Northeast Health Equity Consortium Announces Community Leadership Fellows Program:
UPDATE: DEADLINE EXTENDED: PLEASE SUBMIT APPLICATIONS BY JANUARY 10, 2020 FOR CONSIDERATION
The Northeast Health Equity Consortium (NHEC) is pleased to announce the Raheem Baraka Community Leadership Fellows Program, in honor of the late Boston-based community activist and CEO of Baraka Community Wellness and past co-chair for NHEC.
A labor of love, Baraka founded Baraka Community Wellness as a testament to his fierce commitment to health justice for vulnerable communities in Boston. The cornerstone of his work was Healthy Moms, Healthy Kids, a holistic wellness program that provided fitness and nutritional food to families in the Roxbury and Dorchester neighborhoods of Boston. Sadly, Baraka passed away in September 2018 from a heart attack at the age of 46, leaving behind a wife and three children.
In this leadership role, the Raheem Baraka Community Fellow will serve as the Boston community voice to support the efforts of the region’s health strategies priorities around the social determinants. In playing this role, the Fellow will help to deepen and broaden the local-area work by providing additional perspectives and insights into developing effective strategies that lead to demonstrable impacts within the food access arena.
Founded in 2016, NHEC is a collaborative group that engages clinicians, healthcare providers, researchers, thought leaders, and community organizations. The group promotes change in policy, practices, and programs, and communicates them to improve cardiovascular and stroke-related health outcomes in communities disproportionately impacted by cardiovascular diseases and stroke.
Please download the Fellows Application here for further details and instruction on applying.
NOTE: There was an error on the initial application posted. The stipend amount should be noted as $10,000 not $10,00 and the Fellowship will begin in February 2020.
Welcome to the American Heart Association’s Northeast Health Equity Consortium homepage. As dedicated volunteers and staff, we want to ensure that all people receive the highest standard of care for heart disease and stroke.
The American Heart Association’s mission is to build healthier lives, free of heart diseases and stroke. By the year 2020, we hope to improve heart and brain health of all Americans by 20% while reducing deaths from heart diseases and stroke by 20%. To that end, we look at social factors that impact health, such as income, education level, neighborhood, and access to healthcare. Did you know that where you live can greatly affect your health? Life expectancy can differ by 20+ years for people living just five miles apart. While we currently work within our eight-state region of Maine to New Jersey, we hope to expand our efforts across the country.
To help save and improve lives, we educate leaders, healthcare providers and the public about social and environmental factors that affect health. We advocate for underserved populations – risk factors are higher among minority populations; and, access to healthy choices are often limited in low-income neighborhoods. We will conduct research, engage with communities, and implement two promising American Heart Association initiatives: Target BP and Get With the Guidelines.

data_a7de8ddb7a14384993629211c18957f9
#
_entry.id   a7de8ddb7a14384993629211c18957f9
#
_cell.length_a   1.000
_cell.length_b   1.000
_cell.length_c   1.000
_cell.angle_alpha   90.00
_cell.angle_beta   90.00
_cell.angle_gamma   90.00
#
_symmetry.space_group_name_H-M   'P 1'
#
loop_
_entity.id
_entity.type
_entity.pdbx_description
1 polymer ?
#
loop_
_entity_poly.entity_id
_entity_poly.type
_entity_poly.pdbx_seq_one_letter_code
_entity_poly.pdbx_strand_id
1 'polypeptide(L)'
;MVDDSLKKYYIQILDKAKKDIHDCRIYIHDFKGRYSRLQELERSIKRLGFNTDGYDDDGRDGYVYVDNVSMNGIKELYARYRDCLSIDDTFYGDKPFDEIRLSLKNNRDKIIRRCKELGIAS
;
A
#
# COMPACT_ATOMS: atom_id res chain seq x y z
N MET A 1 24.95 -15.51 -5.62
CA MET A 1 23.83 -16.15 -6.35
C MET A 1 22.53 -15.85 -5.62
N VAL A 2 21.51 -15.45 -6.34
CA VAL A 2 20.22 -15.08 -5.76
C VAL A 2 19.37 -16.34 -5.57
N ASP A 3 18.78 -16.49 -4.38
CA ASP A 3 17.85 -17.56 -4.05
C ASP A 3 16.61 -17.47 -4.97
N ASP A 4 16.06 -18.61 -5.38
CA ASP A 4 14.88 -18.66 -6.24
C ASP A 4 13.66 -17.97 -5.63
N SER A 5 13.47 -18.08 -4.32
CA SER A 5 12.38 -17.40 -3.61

Recognizing that blood pressure is a major health threat – one in three American adults has high blood pressure — the American Heart Association and the American Medical Association have joined forces to help doctors and patients increase their awareness, knowledge and management of high blood pressure through Target BP.
The American Heart Association believes that each person in the U.S. should receive high quality care regardless of race, ethnicity, gender or other factors. Get With The Guidelines is the Heart Association’s set of evidence-based clinical practice guidelines that will help ensure that patients receive the appropriate care. Guidelines for issues like stroke, heart failure and resuscitation are available for both hospitals and outpatient settings. Consistent use of these guidelines can help reduce clinical bias that can lead to disparities.
We want to thank all of our supporters, including the Aetna Foundation that provided us with the funding to launch. We invite the public to make use of the resources available on this site, including a dashboard which tracks health bias by race/ethnicity across the eight-state region of Maine to New Jersey. As the dashboard is fine-tuned, it may expand to include other variables such as gender and economic status; as well as, drill down to regions and cities – possibly neighborhoods – within each state. We will also post presentations and meeting minutes, progress reports, research outcomes and success stories.
For more information, contact Katherine Bolt.